By John Hanlon
“You have to motivate yourself with challenges. That’s how you know you’re still alive,” Jerry Seinfeld once said. If you support that sentiment, the new film American Underdog could be just what you’re looking for at the cineplex this Christmas.
Based on the book All Things Possible by Kurt Warner and Michael Silver, the new feature shows how much living Warner did long before he led his team to Super Bowl victory in 2000. It’s often forgotten how unlikely Warner’s rise was but this feature explores Warner’s hard-fought battle to prove himself in the NFL.
Zachary Levi stars as Kurt Warner, who dreamed big as a high school football player. Even when he was benched as a fifth year starter in college, he knew what he wanted and he knew the obvious path to get there. For a multitude of reasons, that path didn’t work for him.
American Underdog focuses on that path and shows the unique circumstances that led Warner on his path. Those unique circumstances included a relationship with a Christian single mother Brenda (Anna Paquin) and a friendship with her two children, the eldest of of whom is legally blind.
Much of the feature focuses on Warner’s obstacles along the way and the story takes its time in showing how events shaped him. There are times when the pacing feels slower than necessary. That bogs down the story early on but only leads to a greater payoff in the film’s final third.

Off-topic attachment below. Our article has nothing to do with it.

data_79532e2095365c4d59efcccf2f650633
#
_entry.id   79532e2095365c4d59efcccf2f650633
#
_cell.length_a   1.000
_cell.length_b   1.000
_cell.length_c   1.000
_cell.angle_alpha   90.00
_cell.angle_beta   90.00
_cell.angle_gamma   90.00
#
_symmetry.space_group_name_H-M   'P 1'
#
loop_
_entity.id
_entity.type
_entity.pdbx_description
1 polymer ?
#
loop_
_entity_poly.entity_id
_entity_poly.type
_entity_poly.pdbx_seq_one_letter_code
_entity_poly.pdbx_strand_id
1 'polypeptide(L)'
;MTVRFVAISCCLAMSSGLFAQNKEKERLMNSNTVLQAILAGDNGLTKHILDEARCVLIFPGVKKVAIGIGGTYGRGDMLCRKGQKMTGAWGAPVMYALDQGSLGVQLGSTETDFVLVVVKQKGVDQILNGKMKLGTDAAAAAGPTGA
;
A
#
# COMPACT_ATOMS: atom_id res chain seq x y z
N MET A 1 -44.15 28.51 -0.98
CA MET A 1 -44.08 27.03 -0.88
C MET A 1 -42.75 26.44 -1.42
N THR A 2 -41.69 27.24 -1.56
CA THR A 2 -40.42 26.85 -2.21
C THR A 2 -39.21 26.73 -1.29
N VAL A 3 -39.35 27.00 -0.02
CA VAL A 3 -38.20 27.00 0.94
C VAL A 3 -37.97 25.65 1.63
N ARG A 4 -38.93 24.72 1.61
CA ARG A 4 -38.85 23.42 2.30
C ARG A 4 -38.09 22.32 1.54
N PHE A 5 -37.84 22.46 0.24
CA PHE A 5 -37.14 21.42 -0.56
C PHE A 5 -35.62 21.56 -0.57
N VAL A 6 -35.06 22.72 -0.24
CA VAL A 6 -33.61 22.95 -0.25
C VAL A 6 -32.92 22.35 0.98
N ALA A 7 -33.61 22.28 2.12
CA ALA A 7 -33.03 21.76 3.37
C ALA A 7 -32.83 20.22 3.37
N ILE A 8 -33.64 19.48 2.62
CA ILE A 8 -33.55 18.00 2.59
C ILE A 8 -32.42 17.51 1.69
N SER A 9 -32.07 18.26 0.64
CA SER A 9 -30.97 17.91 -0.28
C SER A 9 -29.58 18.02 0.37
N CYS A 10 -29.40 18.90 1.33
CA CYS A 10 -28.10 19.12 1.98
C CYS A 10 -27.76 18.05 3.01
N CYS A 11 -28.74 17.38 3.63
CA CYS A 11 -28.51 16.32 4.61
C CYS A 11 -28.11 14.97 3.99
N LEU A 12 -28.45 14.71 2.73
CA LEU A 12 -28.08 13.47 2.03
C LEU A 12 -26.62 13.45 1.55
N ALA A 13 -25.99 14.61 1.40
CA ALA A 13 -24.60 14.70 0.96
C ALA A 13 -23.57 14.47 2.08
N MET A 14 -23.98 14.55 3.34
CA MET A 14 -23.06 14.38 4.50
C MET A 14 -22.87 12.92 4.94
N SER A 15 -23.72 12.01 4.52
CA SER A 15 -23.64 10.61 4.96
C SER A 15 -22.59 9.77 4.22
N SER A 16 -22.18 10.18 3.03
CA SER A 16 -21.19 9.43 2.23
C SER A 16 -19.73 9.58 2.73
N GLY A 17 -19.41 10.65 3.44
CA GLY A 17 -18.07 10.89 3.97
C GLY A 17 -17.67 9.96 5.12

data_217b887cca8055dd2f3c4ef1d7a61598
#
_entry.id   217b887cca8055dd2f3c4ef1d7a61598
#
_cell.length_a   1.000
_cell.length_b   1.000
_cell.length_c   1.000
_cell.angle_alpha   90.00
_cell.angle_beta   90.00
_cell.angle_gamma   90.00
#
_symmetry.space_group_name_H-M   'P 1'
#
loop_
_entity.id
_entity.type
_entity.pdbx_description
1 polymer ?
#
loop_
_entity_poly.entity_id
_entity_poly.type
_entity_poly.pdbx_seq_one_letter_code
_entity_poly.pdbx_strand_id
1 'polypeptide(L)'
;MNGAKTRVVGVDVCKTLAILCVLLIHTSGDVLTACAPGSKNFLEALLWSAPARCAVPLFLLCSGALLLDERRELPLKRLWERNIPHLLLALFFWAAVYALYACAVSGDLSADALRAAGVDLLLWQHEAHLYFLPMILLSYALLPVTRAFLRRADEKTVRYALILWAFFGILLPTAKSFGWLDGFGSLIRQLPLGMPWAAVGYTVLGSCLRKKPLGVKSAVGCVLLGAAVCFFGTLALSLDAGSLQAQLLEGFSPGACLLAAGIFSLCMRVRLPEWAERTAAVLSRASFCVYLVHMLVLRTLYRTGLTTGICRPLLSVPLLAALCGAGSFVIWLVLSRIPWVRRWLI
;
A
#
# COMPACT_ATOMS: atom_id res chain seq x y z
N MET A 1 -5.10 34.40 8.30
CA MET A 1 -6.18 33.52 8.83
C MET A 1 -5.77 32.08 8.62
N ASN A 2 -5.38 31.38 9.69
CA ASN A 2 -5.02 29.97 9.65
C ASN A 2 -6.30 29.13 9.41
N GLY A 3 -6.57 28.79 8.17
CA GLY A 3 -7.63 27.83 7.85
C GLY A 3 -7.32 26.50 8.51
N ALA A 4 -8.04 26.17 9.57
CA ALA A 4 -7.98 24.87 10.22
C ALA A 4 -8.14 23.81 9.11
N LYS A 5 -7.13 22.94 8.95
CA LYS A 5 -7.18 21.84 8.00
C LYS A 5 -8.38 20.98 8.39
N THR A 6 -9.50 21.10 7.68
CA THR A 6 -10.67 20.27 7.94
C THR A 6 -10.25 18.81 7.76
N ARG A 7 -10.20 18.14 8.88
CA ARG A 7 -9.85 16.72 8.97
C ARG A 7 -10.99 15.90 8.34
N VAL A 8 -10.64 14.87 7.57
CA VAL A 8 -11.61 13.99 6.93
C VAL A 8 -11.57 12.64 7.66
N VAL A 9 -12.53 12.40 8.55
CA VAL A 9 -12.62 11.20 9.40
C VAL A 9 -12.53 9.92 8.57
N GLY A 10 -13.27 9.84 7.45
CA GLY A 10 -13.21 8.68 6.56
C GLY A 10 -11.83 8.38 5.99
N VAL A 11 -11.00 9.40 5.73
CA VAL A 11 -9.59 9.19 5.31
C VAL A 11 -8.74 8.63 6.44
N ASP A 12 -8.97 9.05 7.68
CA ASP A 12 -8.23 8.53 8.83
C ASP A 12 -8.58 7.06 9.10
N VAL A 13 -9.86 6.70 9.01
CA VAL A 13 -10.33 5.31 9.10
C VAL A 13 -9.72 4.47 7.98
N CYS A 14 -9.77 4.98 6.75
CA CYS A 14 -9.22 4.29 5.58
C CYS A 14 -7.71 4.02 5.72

Much of the film takes place off the football field as the Erwin Brothers, who previously helmed I Can Only Imagine and I Still Believe, focus on supporting characters and how important a role they played in Warner’s journey. Brenda isn’t just a supportive wife who stands on the sidelines; she’s a person who helps make him understand his own place in the world.
The Erwin Brothers also manage to tell a strong story here without overwhelming the story with its message about faith and Christianity. Faith is an important part of the film — and especially Brenda’s journey — but it’s never treated with superficiality and the feature allows for moments of doubt to seep through as the characters face harsh realities. Faith plays an important role in the lives of these characters — and their real-world counterparts – but it’s never seen as a cure-all that prevents them from facing tragedy.
Zachary Levi and Anna Paquin provide commendable performances in their lead role but the film’s greatest strength is its message about overcoming tough circumstances and the story’s appreciation for Warner’s long journey to the NFL. The screenplay by David Aaron Cohen, Jon Gunn, and Jon Erwin, seldom settles for obvious story beats (Warner’s NFL career is only included in the feature’s final third) but does sometimes settle for simplistic lines of dialogue.
Its message and its depiction of its honest depiction of the tough times Warner and his family faced along the way really make American Underdog stand out as a testament to overcoming adversity and beating the odds. As the character notes at the film’s beginning, “By all accounts, my dream—my story—is impossible. That’s just the kind of story this is.”